Thomas and Daniel Wildman (floruerunt 1760-1780): Improving the Shining Hour

“June 20 1772 Exhibition of bees on horseback! At the Jubilee Gardens, Islington, this and every evening until further notice (wet evenings excepted).

The celebrated Daniel Wildman will exhibit several new and amazing experiments, never attempted  by any man in this or any other kingdom before.  The riders standing upright, one foot on the saddle and one on the neck, with a mask of bees on his head and face. He also rides standing upright on the saddle with the bridle in his mouth, and, by firing a pistol makes one part of the bees march over the table, and the other swarm in the air and return to their hive again, with other performances too tedious to insert.”

Imagine only that Lennon had had that poster instead of Pablo Fanque’s! Continue reading

Ira Aldridge, 1807-1867: The African Roscius*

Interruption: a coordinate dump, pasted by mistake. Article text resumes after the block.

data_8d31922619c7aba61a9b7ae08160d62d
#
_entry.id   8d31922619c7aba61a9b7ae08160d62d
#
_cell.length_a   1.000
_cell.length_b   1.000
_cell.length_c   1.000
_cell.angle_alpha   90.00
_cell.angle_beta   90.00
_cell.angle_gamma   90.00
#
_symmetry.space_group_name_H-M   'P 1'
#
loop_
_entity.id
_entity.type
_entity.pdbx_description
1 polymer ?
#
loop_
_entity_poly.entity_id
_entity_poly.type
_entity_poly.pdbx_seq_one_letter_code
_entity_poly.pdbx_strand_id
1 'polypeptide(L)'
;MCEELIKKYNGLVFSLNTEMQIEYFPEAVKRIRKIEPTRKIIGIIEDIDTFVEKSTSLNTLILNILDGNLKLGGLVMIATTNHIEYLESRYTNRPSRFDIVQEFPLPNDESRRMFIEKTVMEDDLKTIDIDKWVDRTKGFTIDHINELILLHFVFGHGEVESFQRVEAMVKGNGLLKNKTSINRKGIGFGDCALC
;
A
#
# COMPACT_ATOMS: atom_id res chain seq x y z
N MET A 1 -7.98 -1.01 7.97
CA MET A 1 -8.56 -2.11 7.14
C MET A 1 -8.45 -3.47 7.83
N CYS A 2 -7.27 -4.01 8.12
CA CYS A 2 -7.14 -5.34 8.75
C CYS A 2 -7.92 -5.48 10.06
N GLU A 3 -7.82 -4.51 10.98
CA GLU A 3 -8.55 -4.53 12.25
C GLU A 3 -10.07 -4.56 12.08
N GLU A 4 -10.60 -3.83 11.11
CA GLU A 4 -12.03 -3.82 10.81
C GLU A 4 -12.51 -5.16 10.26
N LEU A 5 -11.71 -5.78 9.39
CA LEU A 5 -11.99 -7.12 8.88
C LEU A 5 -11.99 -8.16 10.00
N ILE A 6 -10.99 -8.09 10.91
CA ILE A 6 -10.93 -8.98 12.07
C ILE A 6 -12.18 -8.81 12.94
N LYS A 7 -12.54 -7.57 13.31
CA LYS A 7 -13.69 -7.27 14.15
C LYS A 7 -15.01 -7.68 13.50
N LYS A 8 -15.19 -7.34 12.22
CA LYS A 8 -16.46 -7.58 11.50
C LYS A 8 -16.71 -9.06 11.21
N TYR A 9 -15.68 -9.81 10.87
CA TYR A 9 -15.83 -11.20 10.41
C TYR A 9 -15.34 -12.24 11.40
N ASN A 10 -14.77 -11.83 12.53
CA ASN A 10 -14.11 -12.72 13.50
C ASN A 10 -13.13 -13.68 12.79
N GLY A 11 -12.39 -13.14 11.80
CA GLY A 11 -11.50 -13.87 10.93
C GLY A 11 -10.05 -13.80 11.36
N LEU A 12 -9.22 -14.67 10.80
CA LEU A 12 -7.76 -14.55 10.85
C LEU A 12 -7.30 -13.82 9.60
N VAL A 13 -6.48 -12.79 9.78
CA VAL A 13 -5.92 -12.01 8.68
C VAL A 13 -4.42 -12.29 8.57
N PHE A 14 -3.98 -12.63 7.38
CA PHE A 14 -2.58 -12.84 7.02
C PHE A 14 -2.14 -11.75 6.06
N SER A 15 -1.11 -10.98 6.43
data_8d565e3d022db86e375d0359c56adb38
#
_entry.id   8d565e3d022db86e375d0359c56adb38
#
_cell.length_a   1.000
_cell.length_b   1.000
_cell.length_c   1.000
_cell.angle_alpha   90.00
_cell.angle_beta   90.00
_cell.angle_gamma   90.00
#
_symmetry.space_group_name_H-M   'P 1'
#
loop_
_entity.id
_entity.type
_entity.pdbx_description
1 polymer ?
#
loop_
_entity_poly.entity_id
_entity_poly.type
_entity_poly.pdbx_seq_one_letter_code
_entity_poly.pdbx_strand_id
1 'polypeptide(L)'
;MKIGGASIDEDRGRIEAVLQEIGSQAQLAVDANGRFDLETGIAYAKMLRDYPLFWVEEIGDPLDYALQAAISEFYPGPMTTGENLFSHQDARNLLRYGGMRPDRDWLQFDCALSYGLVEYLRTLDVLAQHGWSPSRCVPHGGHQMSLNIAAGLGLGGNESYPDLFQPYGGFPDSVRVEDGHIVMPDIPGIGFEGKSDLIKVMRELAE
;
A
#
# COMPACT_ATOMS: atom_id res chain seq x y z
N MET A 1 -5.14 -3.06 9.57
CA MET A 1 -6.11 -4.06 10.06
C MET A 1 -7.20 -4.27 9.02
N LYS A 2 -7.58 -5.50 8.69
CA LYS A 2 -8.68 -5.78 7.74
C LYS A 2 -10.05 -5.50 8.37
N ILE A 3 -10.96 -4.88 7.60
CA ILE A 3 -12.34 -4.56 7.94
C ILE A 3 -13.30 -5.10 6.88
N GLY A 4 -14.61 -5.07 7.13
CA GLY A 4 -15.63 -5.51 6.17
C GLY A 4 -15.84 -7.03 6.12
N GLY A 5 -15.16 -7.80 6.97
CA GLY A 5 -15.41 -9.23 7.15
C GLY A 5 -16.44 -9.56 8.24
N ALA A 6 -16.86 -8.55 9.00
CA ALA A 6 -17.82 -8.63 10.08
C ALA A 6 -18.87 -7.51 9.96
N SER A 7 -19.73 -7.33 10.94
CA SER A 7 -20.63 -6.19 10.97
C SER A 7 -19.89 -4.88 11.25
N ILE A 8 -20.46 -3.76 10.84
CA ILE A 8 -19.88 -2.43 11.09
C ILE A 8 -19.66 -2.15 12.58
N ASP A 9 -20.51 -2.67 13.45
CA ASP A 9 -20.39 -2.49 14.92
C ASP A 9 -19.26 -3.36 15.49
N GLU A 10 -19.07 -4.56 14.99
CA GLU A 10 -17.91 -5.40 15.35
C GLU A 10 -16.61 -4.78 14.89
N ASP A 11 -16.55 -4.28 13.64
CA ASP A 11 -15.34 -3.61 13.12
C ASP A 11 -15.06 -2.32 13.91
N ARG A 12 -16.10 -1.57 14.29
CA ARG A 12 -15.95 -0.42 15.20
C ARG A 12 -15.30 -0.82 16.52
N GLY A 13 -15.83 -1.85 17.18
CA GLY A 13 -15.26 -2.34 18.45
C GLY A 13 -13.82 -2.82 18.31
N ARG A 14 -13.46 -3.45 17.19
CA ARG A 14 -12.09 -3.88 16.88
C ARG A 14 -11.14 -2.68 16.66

Beatles’ fans are generally hip to the figure of Pablo Fanque, black circus entrepreneur and accomplished acrobat.   It’s all laid out in the song and the poster.

Not a lot of contemporary posters for Ira Aldridge, whose stage career was a bit more upscale.  Certainly in his time he was better known.  Pable Fanque was a star of England.  Aldridge was an international star.

He was a New York native, son of free blacks and beneficiary of a classical education at the African Free School of New York.  He also spent time at the Park Theatre in lower Manhattan and was soon working at African Grove.

In a path that became to all too familiar (think Josephine Baker and Nina Simone among others) , he thought he would find more opportunity in Europe than in America.  He was right.  He attended the University of Glasgow for a period, but was soon back on the stage.  At first assumed to be a novelty – fancy an actor who could play black without burnt cork! – Aldridge tended to be somewhat typecast:  (The Ethiopian, or the Quadroon of the Mango Grove; The Negro’s Curse; The Death of Cristophe, King of Hayti). Continue reading